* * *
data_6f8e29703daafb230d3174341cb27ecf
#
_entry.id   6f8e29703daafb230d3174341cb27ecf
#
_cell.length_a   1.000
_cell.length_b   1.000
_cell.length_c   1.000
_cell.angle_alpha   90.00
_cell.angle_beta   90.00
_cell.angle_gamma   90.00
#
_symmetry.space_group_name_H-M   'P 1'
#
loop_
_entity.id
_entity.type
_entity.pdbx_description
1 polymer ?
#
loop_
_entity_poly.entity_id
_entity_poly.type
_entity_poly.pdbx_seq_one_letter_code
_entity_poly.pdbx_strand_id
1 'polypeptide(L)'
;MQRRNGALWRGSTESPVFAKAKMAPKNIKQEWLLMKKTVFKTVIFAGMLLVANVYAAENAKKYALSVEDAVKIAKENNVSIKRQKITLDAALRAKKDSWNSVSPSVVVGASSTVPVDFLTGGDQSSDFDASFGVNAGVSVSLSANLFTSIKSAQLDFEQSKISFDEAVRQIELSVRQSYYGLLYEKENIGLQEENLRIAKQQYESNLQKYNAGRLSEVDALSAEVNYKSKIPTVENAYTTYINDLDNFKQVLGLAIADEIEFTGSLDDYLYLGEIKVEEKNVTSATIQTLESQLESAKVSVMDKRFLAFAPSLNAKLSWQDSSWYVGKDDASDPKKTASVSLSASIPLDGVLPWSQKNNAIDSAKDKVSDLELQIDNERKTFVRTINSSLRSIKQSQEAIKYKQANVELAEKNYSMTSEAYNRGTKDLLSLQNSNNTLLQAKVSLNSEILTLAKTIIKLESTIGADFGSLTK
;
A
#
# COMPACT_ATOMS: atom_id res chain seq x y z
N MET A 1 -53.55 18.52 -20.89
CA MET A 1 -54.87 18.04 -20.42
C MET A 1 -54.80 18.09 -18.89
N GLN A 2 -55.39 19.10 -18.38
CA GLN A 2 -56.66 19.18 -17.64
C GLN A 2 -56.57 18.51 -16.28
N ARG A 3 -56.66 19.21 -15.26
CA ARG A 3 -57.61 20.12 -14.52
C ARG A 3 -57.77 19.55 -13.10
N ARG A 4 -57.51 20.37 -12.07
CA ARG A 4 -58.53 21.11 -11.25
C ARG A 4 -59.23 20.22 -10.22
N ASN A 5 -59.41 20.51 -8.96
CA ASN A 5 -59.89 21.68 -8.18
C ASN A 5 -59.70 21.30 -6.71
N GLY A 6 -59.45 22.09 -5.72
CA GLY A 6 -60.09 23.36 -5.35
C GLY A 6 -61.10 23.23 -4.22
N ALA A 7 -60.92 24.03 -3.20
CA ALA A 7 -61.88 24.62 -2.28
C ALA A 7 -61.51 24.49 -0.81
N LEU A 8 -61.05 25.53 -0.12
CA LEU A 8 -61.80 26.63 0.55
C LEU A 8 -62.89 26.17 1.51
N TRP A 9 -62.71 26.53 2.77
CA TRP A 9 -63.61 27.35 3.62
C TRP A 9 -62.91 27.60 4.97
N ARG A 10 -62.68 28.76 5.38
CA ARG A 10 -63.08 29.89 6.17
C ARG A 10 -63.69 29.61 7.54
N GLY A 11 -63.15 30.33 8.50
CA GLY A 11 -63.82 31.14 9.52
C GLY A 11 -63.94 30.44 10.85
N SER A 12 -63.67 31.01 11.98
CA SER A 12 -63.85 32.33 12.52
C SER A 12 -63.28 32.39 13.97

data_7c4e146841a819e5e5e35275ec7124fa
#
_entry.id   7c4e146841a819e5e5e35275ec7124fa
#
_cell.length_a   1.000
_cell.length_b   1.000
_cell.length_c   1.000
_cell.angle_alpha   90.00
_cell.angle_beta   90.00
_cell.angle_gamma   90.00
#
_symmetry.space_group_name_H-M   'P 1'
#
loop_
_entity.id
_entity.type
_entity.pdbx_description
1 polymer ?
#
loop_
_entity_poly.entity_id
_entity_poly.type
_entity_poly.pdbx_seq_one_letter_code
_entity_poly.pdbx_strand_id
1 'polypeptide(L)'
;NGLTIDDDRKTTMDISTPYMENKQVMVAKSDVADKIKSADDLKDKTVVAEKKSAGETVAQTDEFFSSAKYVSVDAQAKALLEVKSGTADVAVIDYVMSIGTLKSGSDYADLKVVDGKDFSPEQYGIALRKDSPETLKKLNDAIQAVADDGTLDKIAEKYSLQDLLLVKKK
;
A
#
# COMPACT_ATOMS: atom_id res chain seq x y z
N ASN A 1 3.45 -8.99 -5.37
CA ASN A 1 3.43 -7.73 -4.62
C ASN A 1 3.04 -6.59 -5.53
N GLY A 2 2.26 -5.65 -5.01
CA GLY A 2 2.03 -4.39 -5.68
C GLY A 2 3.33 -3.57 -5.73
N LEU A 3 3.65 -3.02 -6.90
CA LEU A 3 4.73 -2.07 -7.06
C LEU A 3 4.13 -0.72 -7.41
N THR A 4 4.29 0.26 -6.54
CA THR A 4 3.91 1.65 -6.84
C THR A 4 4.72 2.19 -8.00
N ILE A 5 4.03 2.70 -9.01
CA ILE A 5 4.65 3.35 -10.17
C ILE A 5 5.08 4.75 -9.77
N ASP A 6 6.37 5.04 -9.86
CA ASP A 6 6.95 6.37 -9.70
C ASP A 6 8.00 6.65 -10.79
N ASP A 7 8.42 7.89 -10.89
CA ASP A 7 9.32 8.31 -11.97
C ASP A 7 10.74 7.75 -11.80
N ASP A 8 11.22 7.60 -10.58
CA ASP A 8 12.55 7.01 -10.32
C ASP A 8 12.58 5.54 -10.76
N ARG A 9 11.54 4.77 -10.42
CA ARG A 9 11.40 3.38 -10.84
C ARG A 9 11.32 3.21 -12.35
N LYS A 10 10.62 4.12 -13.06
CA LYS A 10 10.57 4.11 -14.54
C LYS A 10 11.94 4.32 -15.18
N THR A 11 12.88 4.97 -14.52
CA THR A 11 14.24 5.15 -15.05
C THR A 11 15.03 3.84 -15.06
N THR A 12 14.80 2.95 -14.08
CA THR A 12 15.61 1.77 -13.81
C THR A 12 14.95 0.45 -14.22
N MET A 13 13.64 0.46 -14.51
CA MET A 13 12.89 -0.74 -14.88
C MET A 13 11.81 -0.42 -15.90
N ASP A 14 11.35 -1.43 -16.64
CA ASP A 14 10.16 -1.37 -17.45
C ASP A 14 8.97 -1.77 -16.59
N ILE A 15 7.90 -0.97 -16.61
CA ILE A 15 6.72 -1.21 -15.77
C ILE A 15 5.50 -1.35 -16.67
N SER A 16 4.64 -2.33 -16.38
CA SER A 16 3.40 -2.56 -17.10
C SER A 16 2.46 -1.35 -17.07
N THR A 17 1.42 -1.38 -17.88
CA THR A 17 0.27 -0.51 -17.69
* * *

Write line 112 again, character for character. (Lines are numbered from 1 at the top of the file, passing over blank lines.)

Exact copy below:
N ASP A 6 6.37 5.04 -9.86